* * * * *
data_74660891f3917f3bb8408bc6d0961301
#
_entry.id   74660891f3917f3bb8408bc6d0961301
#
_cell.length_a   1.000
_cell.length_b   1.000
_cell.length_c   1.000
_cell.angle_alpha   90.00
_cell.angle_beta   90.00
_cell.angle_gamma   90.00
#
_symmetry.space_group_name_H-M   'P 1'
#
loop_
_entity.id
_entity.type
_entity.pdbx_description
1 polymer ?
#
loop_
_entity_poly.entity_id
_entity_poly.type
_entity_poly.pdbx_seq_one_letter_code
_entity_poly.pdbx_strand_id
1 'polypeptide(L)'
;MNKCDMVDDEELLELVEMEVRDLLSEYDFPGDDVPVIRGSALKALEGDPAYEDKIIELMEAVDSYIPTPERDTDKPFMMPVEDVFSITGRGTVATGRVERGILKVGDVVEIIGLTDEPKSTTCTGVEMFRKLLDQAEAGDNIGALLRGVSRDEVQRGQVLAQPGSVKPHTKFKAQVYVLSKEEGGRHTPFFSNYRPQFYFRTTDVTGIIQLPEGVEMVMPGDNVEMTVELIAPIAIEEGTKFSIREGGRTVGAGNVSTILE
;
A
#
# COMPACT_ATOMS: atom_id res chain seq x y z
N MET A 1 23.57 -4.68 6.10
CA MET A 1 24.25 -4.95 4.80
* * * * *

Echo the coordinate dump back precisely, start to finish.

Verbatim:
data_74660891f3917f3bb8408bc6d0961301
#
_entry.id   74660891f3917f3bb8408bc6d0961301
#
_cell.length_a   1.000
_cell.length_b   1.000
_cell.length_c   1.000
_cell.angle_alpha   90.00
_cell.angle_beta   90.00
_cell.angle_gamma   90.00
#
_symmetry.space_group_name_H-M   'P 1'
#
loop_
_entity.id
_entity.type
_entity.pdbx_description
1 polymer ?
#
loop_
_entity_poly.entity_id
_entity_poly.type
_entity_poly.pdbx_seq_one_letter_code
_entity_poly.pdbx_strand_id
1 'polypeptide(L)'
;MNKCDMVDDEELLELVEMEVRDLLSEYDFPGDDVPVIRGSALKALEGDPAYEDKIIELMEAVDSYIPTPERDTDKPFMMPVEDVFSITGRGTVATGRVERGILKVGDVVEIIGLTDEPKSTTCTGVEMFRKLLDQAEAGDNIGALLRGVSRDEVQRGQVLAQPGSVKPHTKFKAQVYVLSKEEGGRHTPFFSNYRPQFYFRTTDVTGIIQLPEGVEMVMPGDNVEMTVELIAPIAIEEGTKFSIREGGRTVGAGNVSTILE
;
A
#
# COMPACT_ATOMS: atom_id res chain seq x y z
N MET A 1 23.57 -4.68 6.10
CA MET A 1 24.25 -4.95 4.80